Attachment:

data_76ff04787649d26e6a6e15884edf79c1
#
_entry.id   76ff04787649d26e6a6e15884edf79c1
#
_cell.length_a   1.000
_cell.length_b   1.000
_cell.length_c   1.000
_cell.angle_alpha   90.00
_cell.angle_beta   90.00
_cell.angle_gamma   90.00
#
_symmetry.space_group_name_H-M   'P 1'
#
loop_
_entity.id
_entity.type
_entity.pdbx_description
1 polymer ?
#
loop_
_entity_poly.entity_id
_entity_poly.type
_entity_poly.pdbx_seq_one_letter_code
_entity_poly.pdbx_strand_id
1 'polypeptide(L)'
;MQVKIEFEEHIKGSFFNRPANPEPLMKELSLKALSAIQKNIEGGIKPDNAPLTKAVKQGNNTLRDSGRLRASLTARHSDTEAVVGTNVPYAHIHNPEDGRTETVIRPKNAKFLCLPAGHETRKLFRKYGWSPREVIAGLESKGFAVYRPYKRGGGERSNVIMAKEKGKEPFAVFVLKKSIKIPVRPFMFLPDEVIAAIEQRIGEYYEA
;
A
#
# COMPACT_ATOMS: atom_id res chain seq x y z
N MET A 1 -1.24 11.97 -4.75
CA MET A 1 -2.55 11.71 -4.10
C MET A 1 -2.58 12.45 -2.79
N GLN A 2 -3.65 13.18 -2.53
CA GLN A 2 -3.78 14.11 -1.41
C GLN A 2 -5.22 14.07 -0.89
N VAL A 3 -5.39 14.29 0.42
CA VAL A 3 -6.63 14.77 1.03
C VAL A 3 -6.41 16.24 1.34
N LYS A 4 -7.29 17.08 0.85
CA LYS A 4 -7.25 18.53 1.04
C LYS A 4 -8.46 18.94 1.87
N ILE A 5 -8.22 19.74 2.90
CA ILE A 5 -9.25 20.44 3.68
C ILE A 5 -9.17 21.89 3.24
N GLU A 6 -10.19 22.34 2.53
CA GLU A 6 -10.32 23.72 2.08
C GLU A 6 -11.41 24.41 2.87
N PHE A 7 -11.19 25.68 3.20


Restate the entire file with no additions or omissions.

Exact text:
data_76ff04787649d26e6a6e15884edf79c1
#
_entry.id   76ff04787649d26e6a6e15884edf79c1
#
_cell.length_a   1.000
_cell.length_b   1.000
_cell.length_c   1.000
_cell.angle_alpha   90.00
_cell.angle_beta   90.00
_cell.angle_gamma   90.00
#
_symmetry.space_group_name_H-M   'P 1'
#
loop_
_entity.id
_entity.type
_entity.pdbx_description
1 polymer ?
#
loop_
_entity_poly.entity_id
_entity_poly.type
_entity_poly.pdbx_seq_one_letter_code
_entity_poly.pdbx_strand_id
1 'polypeptide(L)'
;MQVKIEFEEHIKGSFFNRPANPEPLMKELSLKALSAIQKNIEGGIKPDNAPLTKAVKQGNNTLRDSGRLRASLTARHSDTEAVVGTNVPYAHIHNPEDGRTETVIRPKNAKFLCLPAGHETRKLFRKYGWSPREVIAGLESKGFAVYRPYKRGGGERSNVIMAKEKGKEPFAVFVLKKSIKIPVRPFMFLPDEVIAAIEQRIGEYYEA
;
A
#
# COMPACT_ATOMS: atom_id res chain seq x y z
N MET A 1 -1.24 11.97 -4.75
CA MET A 1 -2.55 11.71 -4.10
C MET A 1 -2.58 12.45 -2.79
N GLN A 2 -3.65 13.18 -2.53
CA GLN A 2 -3.78 14.11 -1.41
C GLN A 2 -5.22 14.07 -0.89
N VAL A 3 -5.39 14.29 0.42
CA VAL A 3 -6.63 14.77 1.03
C VAL A 3 -6.41 16.24 1.34
N LYS A 4 -7.29 17.08 0.85
CA LYS A 4 -7.25 18.53 1.04
C LYS A 4 -8.46 18.94 1.87
N ILE A 5 -8.22 19.74 2.90
CA ILE A 5 -9.25 20.44 3.68
C ILE A 5 -9.17 21.89 3.24
N GLU A 6 -10.19 22.34 2.53
CA GLU A 6 -10.32 23.72 2.08
C GLU A 6 -11.41 24.41 2.87
N PHE A 7 -11.19 25.68 3.20